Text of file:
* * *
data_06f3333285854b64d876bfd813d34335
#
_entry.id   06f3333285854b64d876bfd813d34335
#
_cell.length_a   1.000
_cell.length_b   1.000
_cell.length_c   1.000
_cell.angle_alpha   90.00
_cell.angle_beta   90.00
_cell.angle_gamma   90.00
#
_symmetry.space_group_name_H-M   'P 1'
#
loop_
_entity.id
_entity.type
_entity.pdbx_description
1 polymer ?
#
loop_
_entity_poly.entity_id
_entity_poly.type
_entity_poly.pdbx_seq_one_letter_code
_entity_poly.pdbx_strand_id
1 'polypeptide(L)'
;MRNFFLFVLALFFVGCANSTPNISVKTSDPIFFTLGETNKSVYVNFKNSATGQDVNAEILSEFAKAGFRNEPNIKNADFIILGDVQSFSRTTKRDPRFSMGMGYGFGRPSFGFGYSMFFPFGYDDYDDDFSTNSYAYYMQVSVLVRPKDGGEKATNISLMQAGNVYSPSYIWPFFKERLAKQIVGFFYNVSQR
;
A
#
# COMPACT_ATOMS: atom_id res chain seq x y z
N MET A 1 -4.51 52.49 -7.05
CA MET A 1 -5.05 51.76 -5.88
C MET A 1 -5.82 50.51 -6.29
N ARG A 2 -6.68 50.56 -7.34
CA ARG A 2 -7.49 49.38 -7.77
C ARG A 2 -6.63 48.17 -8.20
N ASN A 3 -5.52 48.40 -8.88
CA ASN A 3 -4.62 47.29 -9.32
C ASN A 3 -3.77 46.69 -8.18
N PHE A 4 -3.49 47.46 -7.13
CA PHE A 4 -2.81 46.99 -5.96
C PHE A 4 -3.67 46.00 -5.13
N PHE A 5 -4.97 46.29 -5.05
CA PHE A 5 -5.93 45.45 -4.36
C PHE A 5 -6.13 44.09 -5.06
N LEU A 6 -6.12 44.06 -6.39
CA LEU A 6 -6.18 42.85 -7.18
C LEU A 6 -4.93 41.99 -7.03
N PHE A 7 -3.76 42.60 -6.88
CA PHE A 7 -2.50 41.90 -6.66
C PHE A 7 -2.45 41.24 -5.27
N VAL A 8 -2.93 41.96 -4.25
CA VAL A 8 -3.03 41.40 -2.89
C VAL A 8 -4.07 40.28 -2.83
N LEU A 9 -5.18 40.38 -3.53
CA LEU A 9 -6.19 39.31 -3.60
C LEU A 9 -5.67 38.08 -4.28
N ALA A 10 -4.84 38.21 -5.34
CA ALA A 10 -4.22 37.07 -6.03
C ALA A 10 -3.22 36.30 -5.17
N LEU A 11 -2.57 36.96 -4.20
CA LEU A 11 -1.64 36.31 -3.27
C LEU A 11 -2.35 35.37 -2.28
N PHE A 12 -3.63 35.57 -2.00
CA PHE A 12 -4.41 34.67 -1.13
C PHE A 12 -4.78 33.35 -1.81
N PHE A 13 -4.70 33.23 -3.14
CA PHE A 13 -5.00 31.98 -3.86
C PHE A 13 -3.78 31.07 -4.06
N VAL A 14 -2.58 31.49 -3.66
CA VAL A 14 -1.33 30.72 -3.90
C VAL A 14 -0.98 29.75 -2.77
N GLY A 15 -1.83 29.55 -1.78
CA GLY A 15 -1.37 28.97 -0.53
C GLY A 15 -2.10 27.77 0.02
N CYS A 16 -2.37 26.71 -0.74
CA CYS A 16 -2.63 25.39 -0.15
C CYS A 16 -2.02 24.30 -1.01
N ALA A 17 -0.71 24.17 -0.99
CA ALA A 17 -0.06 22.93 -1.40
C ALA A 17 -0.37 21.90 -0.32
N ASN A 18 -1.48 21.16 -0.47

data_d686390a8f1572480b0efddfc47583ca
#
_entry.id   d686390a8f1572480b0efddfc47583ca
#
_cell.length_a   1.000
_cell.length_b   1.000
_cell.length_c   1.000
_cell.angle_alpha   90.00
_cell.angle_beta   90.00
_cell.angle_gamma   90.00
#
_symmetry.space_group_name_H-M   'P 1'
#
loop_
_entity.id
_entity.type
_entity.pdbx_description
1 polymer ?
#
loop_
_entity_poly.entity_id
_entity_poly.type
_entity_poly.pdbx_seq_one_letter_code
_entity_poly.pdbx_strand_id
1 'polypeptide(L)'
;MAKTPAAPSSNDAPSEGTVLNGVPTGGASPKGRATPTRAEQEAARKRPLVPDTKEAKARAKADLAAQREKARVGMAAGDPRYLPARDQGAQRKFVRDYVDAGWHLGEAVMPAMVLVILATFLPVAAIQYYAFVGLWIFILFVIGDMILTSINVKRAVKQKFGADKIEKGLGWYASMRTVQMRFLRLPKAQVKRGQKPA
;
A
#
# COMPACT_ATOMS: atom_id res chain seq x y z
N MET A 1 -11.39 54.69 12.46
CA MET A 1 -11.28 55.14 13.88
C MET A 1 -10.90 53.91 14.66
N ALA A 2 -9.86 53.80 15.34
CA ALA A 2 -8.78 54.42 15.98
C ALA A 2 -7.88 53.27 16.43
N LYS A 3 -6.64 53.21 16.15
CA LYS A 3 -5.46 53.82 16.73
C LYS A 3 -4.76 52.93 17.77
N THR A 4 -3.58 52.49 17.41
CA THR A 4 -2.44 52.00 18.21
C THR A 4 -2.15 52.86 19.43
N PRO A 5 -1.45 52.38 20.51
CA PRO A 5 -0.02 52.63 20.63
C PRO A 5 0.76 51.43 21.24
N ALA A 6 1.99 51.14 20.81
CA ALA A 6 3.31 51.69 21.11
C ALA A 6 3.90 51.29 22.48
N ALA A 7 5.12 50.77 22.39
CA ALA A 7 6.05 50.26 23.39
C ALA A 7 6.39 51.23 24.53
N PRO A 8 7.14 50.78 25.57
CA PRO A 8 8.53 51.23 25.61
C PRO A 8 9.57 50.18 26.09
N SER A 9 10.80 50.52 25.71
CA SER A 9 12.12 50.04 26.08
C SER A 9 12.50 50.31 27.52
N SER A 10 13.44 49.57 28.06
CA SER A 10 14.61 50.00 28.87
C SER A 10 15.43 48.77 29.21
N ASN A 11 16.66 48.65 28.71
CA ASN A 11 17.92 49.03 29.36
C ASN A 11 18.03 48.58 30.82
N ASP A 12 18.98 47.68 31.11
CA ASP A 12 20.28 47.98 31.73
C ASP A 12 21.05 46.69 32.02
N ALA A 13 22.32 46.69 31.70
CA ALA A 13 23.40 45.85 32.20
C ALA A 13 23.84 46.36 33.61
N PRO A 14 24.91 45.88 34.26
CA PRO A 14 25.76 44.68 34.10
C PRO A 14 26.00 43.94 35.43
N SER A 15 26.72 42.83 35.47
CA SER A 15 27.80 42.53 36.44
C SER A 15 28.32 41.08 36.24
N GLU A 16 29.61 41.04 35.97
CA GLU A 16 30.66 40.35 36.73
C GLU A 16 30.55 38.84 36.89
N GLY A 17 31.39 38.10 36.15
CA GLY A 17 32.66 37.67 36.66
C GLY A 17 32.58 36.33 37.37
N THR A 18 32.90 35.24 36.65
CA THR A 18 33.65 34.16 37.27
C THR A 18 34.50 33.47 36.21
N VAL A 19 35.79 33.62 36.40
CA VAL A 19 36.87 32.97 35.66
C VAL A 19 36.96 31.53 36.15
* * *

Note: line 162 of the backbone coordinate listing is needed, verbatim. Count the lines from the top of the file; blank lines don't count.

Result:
CA GLY A 17 32.66 37.67 36.66